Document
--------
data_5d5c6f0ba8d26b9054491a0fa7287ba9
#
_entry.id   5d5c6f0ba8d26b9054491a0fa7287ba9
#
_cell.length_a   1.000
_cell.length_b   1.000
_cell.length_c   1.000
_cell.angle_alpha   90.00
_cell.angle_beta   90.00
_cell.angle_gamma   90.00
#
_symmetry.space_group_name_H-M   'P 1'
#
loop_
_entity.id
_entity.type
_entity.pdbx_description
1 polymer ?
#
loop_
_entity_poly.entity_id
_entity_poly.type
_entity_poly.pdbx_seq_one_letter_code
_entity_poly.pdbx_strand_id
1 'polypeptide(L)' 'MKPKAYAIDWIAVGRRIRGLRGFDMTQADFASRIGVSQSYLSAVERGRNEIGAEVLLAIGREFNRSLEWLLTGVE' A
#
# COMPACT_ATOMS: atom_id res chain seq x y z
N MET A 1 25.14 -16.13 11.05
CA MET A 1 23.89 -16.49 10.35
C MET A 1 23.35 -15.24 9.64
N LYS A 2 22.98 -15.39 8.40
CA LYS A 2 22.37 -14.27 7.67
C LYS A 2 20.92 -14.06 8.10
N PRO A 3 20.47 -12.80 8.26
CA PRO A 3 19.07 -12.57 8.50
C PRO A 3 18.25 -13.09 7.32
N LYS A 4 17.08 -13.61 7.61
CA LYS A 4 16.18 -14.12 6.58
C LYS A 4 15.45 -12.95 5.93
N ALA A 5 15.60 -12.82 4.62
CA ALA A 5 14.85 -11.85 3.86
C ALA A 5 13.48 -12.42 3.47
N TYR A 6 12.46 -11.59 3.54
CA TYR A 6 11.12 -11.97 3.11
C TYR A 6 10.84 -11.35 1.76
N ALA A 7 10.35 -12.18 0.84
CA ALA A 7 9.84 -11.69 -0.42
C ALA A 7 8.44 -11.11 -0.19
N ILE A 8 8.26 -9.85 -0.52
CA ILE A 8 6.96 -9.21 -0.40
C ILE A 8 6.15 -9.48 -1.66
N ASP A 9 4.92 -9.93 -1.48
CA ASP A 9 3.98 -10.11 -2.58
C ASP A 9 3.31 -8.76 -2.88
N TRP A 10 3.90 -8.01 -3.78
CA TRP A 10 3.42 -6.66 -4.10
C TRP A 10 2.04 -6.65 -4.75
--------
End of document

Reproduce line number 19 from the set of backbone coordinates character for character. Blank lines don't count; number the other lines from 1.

#